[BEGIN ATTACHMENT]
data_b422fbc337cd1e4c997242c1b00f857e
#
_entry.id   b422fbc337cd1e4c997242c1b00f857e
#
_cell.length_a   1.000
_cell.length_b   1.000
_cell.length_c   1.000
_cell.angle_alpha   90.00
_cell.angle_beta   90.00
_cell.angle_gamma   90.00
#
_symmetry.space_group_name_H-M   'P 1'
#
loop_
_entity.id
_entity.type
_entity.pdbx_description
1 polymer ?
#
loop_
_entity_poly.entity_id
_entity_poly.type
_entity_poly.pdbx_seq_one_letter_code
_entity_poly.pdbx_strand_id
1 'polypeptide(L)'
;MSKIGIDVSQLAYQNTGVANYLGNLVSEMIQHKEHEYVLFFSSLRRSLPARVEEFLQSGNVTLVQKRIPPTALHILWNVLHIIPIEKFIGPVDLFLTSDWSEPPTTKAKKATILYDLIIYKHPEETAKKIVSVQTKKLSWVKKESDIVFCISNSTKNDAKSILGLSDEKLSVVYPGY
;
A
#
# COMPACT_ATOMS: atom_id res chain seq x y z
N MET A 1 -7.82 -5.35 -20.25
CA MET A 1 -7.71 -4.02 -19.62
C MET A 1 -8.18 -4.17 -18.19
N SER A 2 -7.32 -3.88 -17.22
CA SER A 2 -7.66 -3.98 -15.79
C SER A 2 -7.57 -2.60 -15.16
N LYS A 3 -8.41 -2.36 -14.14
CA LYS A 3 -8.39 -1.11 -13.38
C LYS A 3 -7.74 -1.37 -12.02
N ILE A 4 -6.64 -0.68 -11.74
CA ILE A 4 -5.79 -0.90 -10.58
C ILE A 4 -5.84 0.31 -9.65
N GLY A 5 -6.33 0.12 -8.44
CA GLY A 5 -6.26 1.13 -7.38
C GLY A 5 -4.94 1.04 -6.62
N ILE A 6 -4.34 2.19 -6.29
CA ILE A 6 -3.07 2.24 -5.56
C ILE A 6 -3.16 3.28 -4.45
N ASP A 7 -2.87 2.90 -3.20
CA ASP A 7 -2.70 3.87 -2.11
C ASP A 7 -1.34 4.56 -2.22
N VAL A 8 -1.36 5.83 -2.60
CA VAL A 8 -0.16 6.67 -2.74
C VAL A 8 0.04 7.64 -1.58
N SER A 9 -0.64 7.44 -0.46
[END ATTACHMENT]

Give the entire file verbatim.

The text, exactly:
data_b422fbc337cd1e4c997242c1b00f857e
#
_entry.id   b422fbc337cd1e4c997242c1b00f857e
#
_cell.length_a   1.000
_cell.length_b   1.000
_cell.length_c   1.000
_cell.angle_alpha   90.00
_cell.angle_beta   90.00
_cell.angle_gamma   90.00
#
_symmetry.space_group_name_H-M   'P 1'
#
loop_
_entity.id
_entity.type
_entity.pdbx_description
1 polymer ?
#
loop_
_entity_poly.entity_id
_entity_poly.type
_entity_poly.pdbx_seq_one_letter_code
_entity_poly.pdbx_strand_id
1 'polypeptide(L)'
;MSKIGIDVSQLAYQNTGVANYLGNLVSEMIQHKEHEYVLFFSSLRRSLPARVEEFLQSGNVTLVQKRIPPTALHILWNVLHIIPIEKFIGPVDLFLTSDWSEPPTTKAKKATILYDLIIYKHPEETAKKIVSVQTKKLSWVKKESDIVFCISNSTKNDAKSILGLSDEKLSVVYPGY
;
A
#
# COMPACT_ATOMS: atom_id res chain seq x y z
N MET A 1 -7.82 -5.35 -20.25
CA MET A 1 -7.71 -4.02 -19.62
C MET A 1 -8.18 -4.17 -18.19
N SER A 2 -7.32 -3.88 -17.22
CA SER A 2 -7.66 -3.98 -15.79
C SER A 2 -7.57 -2.60 -15.16
N LYS A 3 -8.41 -2.36 -14.14
CA LYS A 3 -8.39 -1.11 -13.38
C LYS A 3 -7.74 -1.37 -12.02
N ILE A 4 -6.64 -0.68 -11.74
CA ILE A 4 -5.79 -0.90 -10.58
C ILE A 4 -5.84 0.31 -9.65
N GLY A 5 -6.33 0.12 -8.44
CA GLY A 5 -6.26 1.13 -7.38
C GLY A 5 -4.94 1.04 -6.62
N ILE A 6 -4.34 2.19 -6.29
CA ILE A 6 -3.07 2.24 -5.56
C ILE A 6 -3.16 3.28 -4.45
N ASP A 7 -2.87 2.90 -3.20
CA ASP A 7 -2.70 3.87 -2.11
C ASP A 7 -1.34 4.56 -2.22
N VAL A 8 -1.36 5.83 -2.60
CA VAL A 8 -0.16 6.67 -2.74
C VAL A 8 0.04 7.64 -1.58
N SER A 9 -0.64 7.44 -0.46